How To Make A Bargello Quilt
Step 1: Cut And Arrange Your Strips
Following the instructions in your pattern, cut your strips to the proper width. Many bargello quilts will use 2 1/2″ strips but be sure to follow your pattern. Arrange them into the correct order and begin to piece them together.
Pro Tip: It can be helpful to number your strips (the red dots in the image above) and keep a “control strip” (a small strip of fabric–around an inch wide–that lets you know which fabric is which number. This will be super helpful in following steps.
Step 2: Piece Your Strips Together And Make Your Tubes
After all of your fabrics have been arranged and sewn together in the correct order, you will sew them into a tube. For some, this step might “seem” a little strange. The reason you sew your fabrics into a tube is so that you can open the seams in different locations. This allows you to easily start creating that curved look in a bargello quilt without having to do a lot more work!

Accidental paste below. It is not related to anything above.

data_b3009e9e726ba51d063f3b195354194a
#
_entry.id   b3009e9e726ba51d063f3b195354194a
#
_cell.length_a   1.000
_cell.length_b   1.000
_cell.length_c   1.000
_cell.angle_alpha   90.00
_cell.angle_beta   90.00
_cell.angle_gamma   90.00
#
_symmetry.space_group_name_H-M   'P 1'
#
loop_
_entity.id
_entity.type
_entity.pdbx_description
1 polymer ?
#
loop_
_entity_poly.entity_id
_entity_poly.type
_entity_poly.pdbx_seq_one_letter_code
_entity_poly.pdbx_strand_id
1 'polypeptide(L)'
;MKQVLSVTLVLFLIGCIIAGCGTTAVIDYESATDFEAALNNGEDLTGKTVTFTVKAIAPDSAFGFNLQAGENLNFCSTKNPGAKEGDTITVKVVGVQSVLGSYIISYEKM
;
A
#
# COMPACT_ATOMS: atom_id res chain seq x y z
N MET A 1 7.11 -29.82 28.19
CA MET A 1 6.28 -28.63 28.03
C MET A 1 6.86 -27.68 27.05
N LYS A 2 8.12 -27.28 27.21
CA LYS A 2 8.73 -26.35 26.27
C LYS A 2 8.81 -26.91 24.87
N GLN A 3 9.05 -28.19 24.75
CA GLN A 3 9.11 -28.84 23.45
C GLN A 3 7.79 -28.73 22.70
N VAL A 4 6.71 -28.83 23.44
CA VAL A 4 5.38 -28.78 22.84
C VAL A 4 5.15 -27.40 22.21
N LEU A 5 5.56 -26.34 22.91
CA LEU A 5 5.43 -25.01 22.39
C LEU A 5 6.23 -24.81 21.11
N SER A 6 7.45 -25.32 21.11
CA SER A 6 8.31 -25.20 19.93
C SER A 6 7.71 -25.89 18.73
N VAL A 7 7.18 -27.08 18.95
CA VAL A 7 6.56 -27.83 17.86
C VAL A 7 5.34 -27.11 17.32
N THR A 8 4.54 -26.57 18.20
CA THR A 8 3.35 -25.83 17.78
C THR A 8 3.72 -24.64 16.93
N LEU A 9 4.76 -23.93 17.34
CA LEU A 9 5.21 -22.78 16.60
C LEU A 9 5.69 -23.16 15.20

Step 3: Cut Your Tube Into Strips And Get To Ripping!
After you’ve got your tubes created, you will start to cut–per your pattern–the tube into smaller tubes. For the Fire and Ice quilt, the width of these tubes changes as you move across the quilt while other bargello quilt patterns will retain the same width. You then look will reference your pattern again to find out where to use your seam ripper to open up your tubes as you will be opening the tube in different locations. For example, if the first tube is opened between the fabrics A and B, the second tube will be opened between the fabrics B and C and so forth.
Step 3: Arrange Your Strips and Piece Them Together, Again!
Now that your tubes have been opened, it’s time to arrange your strips per your pattern instructions and piece them together again! When you start to arrange them, you will see how quickly the curve in the bargello quilt comes together.
Pro Tip: Fons & Porter experts recommend using a stay stitch along the edge of the fabric on the outside edges of the quilts–the ones that are only connected to other long strips on one side–so that they don’t fray or weaken the overall structure of the quilt.
Have you ever made a bargello quilt pattern? Be sure to share it with us on social media and – if you do – please use the hashtag #myKQ!